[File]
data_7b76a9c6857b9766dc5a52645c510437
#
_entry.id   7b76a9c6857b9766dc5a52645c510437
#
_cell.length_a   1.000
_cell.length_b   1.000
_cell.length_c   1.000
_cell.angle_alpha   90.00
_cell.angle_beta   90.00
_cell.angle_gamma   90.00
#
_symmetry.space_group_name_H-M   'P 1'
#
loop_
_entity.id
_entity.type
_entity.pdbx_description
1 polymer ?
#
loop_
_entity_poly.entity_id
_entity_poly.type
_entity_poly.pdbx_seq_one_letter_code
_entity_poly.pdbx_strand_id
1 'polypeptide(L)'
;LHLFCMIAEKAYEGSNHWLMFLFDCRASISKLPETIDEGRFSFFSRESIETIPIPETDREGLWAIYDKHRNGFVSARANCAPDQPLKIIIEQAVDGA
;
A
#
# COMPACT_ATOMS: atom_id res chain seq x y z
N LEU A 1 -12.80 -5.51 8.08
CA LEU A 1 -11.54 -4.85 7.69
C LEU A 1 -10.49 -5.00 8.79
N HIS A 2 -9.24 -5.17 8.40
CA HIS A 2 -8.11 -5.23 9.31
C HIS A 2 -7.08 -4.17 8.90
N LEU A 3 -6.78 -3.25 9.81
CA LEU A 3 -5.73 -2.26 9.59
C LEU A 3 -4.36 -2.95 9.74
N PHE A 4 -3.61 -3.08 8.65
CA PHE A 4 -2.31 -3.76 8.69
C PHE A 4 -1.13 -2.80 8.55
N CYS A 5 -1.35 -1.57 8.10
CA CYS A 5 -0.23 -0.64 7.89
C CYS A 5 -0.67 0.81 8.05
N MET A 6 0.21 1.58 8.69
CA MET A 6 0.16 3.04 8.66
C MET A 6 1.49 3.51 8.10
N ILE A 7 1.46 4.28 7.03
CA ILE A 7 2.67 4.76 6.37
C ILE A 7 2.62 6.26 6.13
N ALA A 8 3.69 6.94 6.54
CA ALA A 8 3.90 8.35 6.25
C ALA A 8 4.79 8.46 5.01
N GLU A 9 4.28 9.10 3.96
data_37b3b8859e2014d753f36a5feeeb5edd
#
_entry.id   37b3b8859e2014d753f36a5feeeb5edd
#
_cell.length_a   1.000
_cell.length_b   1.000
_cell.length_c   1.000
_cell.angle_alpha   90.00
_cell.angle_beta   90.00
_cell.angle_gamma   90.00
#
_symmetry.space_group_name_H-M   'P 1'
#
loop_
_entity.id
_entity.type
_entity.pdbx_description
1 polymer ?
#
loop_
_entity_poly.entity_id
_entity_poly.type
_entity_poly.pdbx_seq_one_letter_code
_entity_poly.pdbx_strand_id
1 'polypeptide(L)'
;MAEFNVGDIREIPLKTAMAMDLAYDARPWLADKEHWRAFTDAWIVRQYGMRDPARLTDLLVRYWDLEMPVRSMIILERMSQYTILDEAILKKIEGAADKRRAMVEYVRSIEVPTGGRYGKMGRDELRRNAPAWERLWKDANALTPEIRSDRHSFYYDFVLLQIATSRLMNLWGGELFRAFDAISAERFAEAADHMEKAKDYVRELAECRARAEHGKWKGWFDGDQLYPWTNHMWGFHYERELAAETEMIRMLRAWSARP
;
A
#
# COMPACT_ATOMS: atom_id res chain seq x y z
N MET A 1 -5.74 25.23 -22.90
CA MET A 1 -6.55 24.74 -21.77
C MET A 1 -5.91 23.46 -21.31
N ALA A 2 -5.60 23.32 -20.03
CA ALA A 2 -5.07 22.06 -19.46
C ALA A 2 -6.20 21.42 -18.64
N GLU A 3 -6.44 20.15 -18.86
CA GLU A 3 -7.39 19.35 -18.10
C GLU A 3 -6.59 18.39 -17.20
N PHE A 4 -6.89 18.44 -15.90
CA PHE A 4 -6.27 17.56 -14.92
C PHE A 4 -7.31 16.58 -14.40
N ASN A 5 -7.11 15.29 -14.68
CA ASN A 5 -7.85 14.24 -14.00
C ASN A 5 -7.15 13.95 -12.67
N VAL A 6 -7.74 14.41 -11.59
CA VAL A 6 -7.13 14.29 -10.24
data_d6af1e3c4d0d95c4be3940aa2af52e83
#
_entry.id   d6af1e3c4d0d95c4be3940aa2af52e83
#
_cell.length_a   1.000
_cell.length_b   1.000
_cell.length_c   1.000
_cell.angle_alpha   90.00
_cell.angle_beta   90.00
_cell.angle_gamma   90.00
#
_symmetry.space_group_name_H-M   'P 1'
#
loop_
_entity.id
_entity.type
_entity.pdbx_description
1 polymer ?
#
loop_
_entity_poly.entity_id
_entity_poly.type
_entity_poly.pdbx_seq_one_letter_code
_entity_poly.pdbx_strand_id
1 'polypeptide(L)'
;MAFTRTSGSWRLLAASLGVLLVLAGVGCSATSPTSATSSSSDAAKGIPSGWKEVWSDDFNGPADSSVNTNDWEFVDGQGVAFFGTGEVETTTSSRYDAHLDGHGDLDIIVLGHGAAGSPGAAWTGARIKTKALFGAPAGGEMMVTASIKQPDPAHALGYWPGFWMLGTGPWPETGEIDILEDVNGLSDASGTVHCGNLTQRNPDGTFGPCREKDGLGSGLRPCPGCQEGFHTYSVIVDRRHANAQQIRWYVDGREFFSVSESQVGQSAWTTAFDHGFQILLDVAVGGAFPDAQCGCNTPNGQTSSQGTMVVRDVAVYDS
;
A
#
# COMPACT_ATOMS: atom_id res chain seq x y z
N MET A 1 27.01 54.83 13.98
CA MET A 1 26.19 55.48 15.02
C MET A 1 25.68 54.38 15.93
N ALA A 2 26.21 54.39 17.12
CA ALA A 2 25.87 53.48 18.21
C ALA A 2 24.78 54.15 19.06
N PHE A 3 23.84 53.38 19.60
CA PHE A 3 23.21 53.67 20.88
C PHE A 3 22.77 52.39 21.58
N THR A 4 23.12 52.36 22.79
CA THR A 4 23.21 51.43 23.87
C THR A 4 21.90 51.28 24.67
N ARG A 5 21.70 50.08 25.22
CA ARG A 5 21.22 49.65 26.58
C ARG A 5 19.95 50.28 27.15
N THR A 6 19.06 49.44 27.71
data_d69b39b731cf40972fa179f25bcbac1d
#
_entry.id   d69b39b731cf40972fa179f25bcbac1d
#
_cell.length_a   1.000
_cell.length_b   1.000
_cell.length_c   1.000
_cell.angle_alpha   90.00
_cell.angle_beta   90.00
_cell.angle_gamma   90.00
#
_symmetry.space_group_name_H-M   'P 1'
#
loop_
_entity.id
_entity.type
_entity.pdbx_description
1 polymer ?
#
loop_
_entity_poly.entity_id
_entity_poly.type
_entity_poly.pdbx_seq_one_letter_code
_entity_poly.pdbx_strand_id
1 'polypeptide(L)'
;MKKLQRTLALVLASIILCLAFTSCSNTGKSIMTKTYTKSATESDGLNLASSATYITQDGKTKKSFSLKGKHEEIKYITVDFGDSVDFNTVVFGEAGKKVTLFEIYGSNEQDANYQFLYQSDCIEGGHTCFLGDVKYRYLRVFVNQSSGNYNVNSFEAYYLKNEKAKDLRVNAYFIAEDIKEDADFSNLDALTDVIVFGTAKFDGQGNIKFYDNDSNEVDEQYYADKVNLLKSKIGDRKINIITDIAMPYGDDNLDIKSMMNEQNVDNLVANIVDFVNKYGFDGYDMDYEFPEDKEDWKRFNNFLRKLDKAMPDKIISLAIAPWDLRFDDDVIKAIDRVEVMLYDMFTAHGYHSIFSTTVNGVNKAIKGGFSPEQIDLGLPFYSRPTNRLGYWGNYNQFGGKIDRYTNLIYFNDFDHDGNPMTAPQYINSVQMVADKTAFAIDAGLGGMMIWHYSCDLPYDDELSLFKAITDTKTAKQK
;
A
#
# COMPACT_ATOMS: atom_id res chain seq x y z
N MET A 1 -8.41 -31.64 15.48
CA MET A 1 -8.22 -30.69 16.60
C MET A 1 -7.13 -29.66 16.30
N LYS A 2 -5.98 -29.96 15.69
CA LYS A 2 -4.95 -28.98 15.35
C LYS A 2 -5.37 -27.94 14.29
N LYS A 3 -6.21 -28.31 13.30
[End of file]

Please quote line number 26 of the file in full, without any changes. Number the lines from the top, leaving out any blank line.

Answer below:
;LHLFCMIAEKAYEGSNHWLMFLFDCRASISKLPETIDEGRFSFFSRESIETIPIPETDREGLWAIYDKHRNGFVSARANCAPDQPLKIIIEQAVDGA